Treasury Board President Tony Clement is the federal government's Mr. Open Government. These days, he spends a lot of time boasting about the wonders of open data, and what exciting new data sets are being made available by his government.
For example, when originally announced in March 2011, the government's Open Data portal had 260,000 data sets available for download and use.
In a press release distributed to mark this year's Open Data Day celebrations in Vancouver, the minister proudly announced that 273,000 data sets are now available, drawn from more than twice as many ministries as before.
This sets the portal's growth rate at about 13,000 datasets over two years, or a less-than-sizzling 2.5 per cent annually. Maybe I'm being hard on the minister, but based on his rhetoric I would have expected information to be gushing out of the federal files. This is more like a trickle. And this is the information they want to push out the door.
In some ways then, even Clement's much-hyped open data schemes testify to the Conservative government's general trend toward secrecy and one-way transparency.
When it comes to people actually exercising their legal right to access government records through processes like Access to Information, for instance, Clement has much less to say. And sometimes the little that he does say gets nasty.
Last week, the Environmental Law Centre at the University of Victoria and Ottawa-based Democracy Watch filed a complaint with the federal information commissioner, asking her to investigate cases where government scientists have been prevented from speaking out publicly.
When asked about the complaint on CBC Radio's "Early Edition," Minister Clement responded tersely, claiming that there are no such problems and that those making the complaint must have "an ideological agenda."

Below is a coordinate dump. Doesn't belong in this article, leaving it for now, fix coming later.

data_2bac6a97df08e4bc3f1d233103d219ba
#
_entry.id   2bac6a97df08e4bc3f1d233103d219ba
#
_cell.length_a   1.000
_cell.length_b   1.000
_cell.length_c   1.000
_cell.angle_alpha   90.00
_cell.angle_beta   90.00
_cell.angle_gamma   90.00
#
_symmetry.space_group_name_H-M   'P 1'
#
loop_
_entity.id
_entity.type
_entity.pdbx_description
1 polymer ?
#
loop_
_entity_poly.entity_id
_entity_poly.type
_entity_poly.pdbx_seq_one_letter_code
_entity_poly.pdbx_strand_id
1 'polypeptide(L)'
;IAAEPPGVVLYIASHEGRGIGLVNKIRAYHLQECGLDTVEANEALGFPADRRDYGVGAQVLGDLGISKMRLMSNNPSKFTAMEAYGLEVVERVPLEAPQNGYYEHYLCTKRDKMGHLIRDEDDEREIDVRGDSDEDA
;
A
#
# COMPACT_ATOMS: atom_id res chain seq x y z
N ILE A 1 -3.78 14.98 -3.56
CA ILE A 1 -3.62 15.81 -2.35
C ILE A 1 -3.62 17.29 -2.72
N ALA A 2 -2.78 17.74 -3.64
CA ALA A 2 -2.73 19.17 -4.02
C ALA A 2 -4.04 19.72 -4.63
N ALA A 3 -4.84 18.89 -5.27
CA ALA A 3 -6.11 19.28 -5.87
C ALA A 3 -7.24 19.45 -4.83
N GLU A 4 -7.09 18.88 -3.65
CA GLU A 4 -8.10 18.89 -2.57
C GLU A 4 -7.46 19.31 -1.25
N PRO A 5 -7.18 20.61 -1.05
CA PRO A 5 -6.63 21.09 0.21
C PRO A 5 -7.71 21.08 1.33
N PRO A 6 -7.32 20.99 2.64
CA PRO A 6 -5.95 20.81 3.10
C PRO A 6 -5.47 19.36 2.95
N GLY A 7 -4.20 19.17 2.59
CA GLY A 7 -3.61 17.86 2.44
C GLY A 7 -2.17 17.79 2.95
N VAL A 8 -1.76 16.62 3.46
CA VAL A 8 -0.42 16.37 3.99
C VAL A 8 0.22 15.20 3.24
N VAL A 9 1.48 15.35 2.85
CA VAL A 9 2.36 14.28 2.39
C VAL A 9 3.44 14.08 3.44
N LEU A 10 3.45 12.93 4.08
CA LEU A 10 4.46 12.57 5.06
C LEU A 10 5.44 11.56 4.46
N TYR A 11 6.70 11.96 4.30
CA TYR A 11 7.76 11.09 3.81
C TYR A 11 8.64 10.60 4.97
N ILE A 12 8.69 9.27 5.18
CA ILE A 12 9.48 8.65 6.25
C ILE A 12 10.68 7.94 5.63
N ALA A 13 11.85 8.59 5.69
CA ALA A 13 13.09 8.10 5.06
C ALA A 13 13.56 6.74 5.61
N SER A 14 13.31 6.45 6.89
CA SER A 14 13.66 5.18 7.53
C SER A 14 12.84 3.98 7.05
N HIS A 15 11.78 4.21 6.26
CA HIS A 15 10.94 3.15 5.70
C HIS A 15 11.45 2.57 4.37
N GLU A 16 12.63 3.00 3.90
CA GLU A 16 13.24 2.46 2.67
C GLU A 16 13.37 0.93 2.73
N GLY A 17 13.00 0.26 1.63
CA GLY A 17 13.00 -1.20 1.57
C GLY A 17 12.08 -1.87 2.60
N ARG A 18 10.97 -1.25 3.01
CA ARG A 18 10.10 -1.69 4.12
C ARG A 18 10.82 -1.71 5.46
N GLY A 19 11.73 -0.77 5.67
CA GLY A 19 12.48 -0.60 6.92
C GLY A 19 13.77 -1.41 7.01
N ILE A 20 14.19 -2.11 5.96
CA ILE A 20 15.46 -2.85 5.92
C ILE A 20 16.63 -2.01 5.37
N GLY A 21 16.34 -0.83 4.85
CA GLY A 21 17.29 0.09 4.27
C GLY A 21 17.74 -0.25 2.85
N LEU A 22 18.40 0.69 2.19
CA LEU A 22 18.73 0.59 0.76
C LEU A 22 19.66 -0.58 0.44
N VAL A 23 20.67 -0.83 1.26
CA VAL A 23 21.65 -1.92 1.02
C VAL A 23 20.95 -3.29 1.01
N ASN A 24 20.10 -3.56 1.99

Given his aversion to talking about access issues, it's almost surprising he didn't take a swipe at Information Commissioner Suzanne Legault, who will be dealing with the complaint. After all, she has just finished a public consultation on the shortcomings of the ancient Access to Information Act, and recently had the temerity to suggest that the current federal regime "is not the most transparent."
Of course it might take her a while to get to this complaint. With response timeliness at a record low and extensions taken by federal departments at a record high, it seems Legault will have a lot of complaints to deal with.
Perhaps I am a little bitter about this because on the very same day Clement swanned into Vancouver to boost open data, the Freedom of Information and Privacy Association (FIPA) received a letter from his department stating they are taking a 150-day extension on an ATI request. This news comes even after negotiations with the department were completed to get rid of the $2,200 fee they wanted for the records we requested.
What they don't know (but you do, gentle readers) is that we already have in our hot little hands leaked copies of much of what we asked for, which relates to their plan to make government websites a whole lot less informative. More on that in future blog posts.